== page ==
Debate, Dissent, and Dishonesty: What Makes a Good Argument, and What’s Just Embarrassing?

Debate, Dissent, and Dishonesty: What Makes a Good Argument, and What’s Just Embarrassing? December 10, 2014

In discussions surrounding Notre Dame’s staffing problem, a question was posed: When is an argument part of an honest debate, and when is it more like the intellectual equivalent of something stuck to the bottom of your shoe? Here’s a tutorial.  It’s not a philosophical treatise, it’s written for ordinary arguers.


We can say that we are debating a question when two criteria are met:

  1. We are discussing a matter that is open to discussion.
  2. We are in fact trying to arrive at an improved understanding of the truth.

Let’s consider the second item first.  If we are discussing whether to invade Iraq, and my argument consists of, “I hate Greek food and you look funny,” we aren’t debating.  A debate requires a serious attempt to grapple with the facts at hand, consider the various viewpoints and possibilities, and draw closer to a definitive answer.

We will, in that process, sometimes determine that there can be no answer. We might realize, for example, that the question is, ultimately, merely one of taste or preference, and that there is no objective right answer.  We cease, at that point, to be able to debate, because our subject is not up for debate.

There’s another reason a subject might not be up for debate, though, and it is the more serious reason: The case might be closed.

It could be closed because the question has been resolved definitively.  For example, if Jane is trying to decide whether to marry Bill or Bob, once she marries Bill, there’s no further debate.  It was open until she said “I do.”  Now it’s closed.  (At least, it’s closed until Bill meets his untimely demise and Jane has to decide whether Bob had anything to do with it.  Or some other circumstance re-opens the question.)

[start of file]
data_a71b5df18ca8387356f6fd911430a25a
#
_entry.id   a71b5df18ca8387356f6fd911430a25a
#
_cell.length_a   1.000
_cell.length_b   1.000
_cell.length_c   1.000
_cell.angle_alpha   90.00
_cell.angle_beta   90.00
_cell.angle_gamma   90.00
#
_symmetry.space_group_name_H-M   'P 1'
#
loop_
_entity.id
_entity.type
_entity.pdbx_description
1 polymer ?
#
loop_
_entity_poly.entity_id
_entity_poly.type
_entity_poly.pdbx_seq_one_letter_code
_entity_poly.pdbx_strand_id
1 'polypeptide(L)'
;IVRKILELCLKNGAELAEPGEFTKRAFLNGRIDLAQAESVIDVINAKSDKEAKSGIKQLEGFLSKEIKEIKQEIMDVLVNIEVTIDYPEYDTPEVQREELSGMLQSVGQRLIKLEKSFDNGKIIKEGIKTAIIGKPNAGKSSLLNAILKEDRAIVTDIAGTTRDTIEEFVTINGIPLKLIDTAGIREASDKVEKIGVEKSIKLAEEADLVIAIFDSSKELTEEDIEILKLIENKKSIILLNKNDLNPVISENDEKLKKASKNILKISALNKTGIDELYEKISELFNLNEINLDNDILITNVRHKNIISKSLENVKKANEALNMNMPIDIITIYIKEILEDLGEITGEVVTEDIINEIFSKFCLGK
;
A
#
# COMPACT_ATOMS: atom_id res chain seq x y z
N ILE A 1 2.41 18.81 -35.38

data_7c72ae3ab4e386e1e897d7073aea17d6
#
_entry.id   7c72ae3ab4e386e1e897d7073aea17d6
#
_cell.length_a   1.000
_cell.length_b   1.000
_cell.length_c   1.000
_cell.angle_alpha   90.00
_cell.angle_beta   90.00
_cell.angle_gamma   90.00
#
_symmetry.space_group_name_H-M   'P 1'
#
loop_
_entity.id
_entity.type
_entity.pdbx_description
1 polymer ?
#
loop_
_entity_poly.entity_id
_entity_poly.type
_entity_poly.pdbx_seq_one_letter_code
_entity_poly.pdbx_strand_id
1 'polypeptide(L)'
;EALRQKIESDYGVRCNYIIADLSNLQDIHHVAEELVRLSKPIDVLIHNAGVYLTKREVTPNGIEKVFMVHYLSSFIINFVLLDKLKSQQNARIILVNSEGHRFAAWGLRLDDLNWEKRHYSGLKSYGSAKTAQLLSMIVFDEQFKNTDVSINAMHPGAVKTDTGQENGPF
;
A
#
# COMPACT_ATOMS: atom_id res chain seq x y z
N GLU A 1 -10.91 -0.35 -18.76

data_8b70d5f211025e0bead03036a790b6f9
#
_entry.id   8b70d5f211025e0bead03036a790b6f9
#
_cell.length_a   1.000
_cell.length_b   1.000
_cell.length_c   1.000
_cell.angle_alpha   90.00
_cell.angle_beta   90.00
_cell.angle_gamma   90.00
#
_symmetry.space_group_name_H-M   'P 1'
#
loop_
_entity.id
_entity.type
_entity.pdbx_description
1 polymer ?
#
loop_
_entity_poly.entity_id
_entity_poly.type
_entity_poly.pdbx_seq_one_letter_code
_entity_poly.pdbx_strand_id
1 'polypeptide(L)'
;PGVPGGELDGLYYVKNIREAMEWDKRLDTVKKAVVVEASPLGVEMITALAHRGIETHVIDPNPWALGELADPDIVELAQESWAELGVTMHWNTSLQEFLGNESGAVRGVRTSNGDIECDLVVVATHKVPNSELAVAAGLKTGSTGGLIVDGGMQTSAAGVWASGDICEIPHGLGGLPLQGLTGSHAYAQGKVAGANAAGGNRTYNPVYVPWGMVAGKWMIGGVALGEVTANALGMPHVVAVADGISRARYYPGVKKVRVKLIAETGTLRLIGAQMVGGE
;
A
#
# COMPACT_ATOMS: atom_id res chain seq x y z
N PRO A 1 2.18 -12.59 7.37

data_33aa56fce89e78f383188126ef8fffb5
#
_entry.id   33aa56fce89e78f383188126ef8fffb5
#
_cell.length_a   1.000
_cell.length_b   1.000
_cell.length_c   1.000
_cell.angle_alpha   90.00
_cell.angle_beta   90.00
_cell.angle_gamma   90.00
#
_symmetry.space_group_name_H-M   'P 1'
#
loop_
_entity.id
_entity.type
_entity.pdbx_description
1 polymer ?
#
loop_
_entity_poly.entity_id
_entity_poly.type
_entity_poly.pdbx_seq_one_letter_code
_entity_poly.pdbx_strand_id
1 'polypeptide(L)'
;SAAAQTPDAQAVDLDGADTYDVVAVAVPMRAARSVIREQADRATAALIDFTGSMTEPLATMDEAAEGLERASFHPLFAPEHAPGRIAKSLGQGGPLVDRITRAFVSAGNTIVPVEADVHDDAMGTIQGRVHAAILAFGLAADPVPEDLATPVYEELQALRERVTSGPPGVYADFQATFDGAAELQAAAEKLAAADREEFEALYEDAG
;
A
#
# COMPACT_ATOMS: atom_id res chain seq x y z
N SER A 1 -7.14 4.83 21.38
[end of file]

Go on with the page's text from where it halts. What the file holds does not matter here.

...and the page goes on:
It could also be closed within a certain context.  So, for example, in nearly all mathematics departments, if you try to argue against the existence of fractions, or in favor of abolishing the number seven, you’ll be shown to the door.  These questions are not up for debate.  They have been settled.  There are circles in which you might find an audience for your alternative viewpoint, but good luck getting that teaching job.

Some questions are closed only because the local authority has decreed it so, and some questions that are generally considered closed might be open to debate in certain circles.  We could imagine, thus, a martial arts school that sets a very rigid doctrine concerning karate styles, but is entirely indifferent to the fate of the prime numbers.

Therefore, when asking, “Is this question open to debate?” we have to first determine within what set we find ourselves.


If we argue against a position that has been settled, we are no longer debating, we are dissenting. Bob’s persistent arguments in favor of Jane marrying him cease to be debate, and become dissent, the moment she marries Bill.  In the mathematics department, to argue against the existence of 57 is dissent; in the literature department such assertions are merely poetry, and late in the evening at the holiday party you might find takers for the argument.

Thus, in questions of religion, we can have debate among Catholics and Protestants about the Immaculate Conception of Mary, because in the wider set of “Christians who don’t all recognize the authority of the Catholic Church,” the matter isn’t settled.  Whereas among Catholics themselves, Mary’s Immaculate Conception is firmly fixed as fact, and we have to move onto the not-entirely-settled question of, “What about everyone else?

Nearly all social circles recognize a “hierarchy of truth.”  This is a spectrum, ranging from matters that are entirely settled on one extreme, to matters that are completely open to conjecture on the other.